I’m not saying that these things will happen, but the way our society is going, I think it’s likely that they might happen.
1. Any straight people who get married will be seen as inherently oppressing gays who can’t marry. This came to mind as I heard recently about a growing slew of celebrities who refuse to get married, saying they won’t do it until everybody can do it. The logical end of that train of thought will be stigmatizing anybody who doesn’t get in on this “boycot.” Cohabitation will explode even further as marriage rates drop drastically.
2. The concept of nationality will come to be looked down on as narrow-minded, old fashioned, and akin to racism. Under the guise of embracing all of humanity and “celebrating diversity,” many will decry those who assert that being an American–or any other nationality–has some intrinsic meaning. Valuing your country over other countries will be the new “racism,” as the more “enlightened” among us will disavow their allegiance to any one nation and declare themselves “citizens of the world.”
I know, I know–the seeds of both of these are already well sown into our society. My fear is that they will become far more prevalent, that within a decade they will be the mandatory mantras of the mainstream, the same way that gay marriage, amnesty, and socialism suddenly became orthodox doctrines during the last ten years.
I ended up doing exactly what I planned NOT to do: I waited until the last week of my scheduled time to finish the requirements for this rank. I could have done it earlier, and I had wanted to add the extra time to my next rank, but life got the better of me.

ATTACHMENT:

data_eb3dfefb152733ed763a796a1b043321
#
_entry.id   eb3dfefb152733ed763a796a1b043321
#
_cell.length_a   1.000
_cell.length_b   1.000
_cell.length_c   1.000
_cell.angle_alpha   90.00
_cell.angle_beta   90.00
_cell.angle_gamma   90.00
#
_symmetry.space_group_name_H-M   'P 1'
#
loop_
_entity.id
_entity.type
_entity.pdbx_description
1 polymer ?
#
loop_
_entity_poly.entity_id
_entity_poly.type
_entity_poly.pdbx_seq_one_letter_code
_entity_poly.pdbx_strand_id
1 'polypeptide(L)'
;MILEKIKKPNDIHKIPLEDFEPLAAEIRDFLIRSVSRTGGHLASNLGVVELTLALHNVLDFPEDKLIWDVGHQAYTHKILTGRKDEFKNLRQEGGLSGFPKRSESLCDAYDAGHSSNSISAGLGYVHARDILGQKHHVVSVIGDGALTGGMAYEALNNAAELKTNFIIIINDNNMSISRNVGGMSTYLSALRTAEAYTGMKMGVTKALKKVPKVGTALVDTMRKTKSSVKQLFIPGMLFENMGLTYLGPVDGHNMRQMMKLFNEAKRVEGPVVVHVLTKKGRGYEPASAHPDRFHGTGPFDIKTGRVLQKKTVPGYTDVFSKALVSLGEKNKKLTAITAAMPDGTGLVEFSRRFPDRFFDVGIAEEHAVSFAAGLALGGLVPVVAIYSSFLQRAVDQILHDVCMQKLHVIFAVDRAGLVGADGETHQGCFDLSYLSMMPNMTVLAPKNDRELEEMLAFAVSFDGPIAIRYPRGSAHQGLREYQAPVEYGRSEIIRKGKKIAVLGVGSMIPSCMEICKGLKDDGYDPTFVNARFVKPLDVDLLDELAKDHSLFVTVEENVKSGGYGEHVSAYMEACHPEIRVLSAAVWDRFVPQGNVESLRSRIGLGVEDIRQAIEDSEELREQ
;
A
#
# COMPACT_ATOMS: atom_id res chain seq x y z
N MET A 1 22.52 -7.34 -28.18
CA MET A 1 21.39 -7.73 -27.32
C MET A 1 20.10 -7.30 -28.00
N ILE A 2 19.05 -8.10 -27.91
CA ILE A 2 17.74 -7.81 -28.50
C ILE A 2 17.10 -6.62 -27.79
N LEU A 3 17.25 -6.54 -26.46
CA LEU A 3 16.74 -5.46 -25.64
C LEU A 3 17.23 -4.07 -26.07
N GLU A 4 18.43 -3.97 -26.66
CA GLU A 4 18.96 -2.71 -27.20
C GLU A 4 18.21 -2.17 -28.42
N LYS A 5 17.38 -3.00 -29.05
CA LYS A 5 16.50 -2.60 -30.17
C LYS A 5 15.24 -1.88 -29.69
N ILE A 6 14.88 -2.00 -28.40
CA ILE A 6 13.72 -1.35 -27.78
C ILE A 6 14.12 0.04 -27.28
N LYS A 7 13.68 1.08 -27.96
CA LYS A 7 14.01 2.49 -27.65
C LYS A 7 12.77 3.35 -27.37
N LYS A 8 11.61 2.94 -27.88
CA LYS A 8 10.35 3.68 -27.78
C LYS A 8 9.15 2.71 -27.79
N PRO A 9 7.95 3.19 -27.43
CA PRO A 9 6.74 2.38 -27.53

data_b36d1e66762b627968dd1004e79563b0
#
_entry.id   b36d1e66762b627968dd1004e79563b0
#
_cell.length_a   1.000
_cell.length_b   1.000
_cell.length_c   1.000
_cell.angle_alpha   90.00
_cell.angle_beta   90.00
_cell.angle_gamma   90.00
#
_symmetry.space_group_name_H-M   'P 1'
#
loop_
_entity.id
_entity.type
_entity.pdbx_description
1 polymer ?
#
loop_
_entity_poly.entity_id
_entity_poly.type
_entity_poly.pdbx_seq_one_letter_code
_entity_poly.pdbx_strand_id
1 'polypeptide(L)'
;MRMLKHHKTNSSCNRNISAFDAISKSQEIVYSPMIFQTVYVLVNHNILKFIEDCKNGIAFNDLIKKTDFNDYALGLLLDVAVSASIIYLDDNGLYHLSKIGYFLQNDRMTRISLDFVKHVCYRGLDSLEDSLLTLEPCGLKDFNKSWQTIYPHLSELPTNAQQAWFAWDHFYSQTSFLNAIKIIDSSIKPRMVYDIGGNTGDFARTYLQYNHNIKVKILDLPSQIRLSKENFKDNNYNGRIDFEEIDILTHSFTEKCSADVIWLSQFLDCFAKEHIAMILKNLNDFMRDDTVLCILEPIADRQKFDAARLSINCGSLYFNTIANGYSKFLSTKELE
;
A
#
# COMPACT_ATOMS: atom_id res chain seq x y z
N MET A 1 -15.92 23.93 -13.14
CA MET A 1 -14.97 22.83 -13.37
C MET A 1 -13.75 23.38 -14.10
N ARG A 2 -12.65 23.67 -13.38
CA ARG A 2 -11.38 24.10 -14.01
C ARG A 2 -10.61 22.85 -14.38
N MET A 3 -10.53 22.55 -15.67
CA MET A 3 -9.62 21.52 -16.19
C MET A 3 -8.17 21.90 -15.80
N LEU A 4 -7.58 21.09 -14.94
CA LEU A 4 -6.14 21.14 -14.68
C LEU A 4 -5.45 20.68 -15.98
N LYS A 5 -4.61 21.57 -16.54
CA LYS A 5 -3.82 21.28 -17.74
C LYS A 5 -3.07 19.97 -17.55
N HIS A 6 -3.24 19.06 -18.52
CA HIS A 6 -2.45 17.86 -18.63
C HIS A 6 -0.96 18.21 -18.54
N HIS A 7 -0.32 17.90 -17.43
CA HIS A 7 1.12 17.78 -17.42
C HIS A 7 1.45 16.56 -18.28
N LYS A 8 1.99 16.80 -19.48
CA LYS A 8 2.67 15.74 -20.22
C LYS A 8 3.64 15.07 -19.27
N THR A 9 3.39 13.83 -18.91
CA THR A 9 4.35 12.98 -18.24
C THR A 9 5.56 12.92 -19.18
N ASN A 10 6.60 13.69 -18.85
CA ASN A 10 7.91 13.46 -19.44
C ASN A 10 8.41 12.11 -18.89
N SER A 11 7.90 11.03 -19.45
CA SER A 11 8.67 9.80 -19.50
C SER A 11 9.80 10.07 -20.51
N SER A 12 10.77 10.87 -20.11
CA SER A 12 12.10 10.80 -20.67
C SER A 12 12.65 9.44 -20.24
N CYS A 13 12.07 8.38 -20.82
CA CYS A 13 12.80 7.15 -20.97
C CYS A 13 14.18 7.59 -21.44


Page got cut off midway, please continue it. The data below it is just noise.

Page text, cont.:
6. Demonstrate how to display, raise, lower, and fold the American flag. Last week I emailed the principal of my kids’ school and asked if we could use the flagpole for this demonstration tonight, adding that I have my own flag to use. He wrote back that it was fine, and this was the first activity in my family’s weekly home evening tonight.
As we drove over, I recounted all the material from the handbook about displaying the flag. When we got there, I showed the kids how to fold and unfold it, then one kid helped me attach it to the line, while the little kids helped me hoist it up and then down again. While it flew at the top for a minute, we decided to recite the Pledge of Allegiance. Afterwards, the oldest child folded the flag, as I had shown them all, while I held the other end.
11. Identify local poisonous plants; tell how to treat for exposure to them. I went over the handbook’s section on this, adding my own warning about oleander, which are very popular in Las Vegas. Of course, one kid pointed out that it was unlikely that any of us would ever eat one.
Those who would give up essential Liberty, to purchase a little temporary Safety, deserve neither Liberty nor Safety.
Source: BENJAMIN FRANKLIN, Pennsylvania Assembly: Reply to the Governor, November 11, 1755.The Papers of Benjamin Franklin, ed. Leonard W. Labaree, vol. 6, p. 242 .This quotation, slightly altered, is inscribed on a plaque in the stairwell of the pedestal of the Statue of Liberty: They that can give up essential liberty to obtain a little safety deserve neither liberty nor safety.
Think intrusive airport security. Think bailouts. Think unconstitutional gun control laws. Think about an awful lot of things.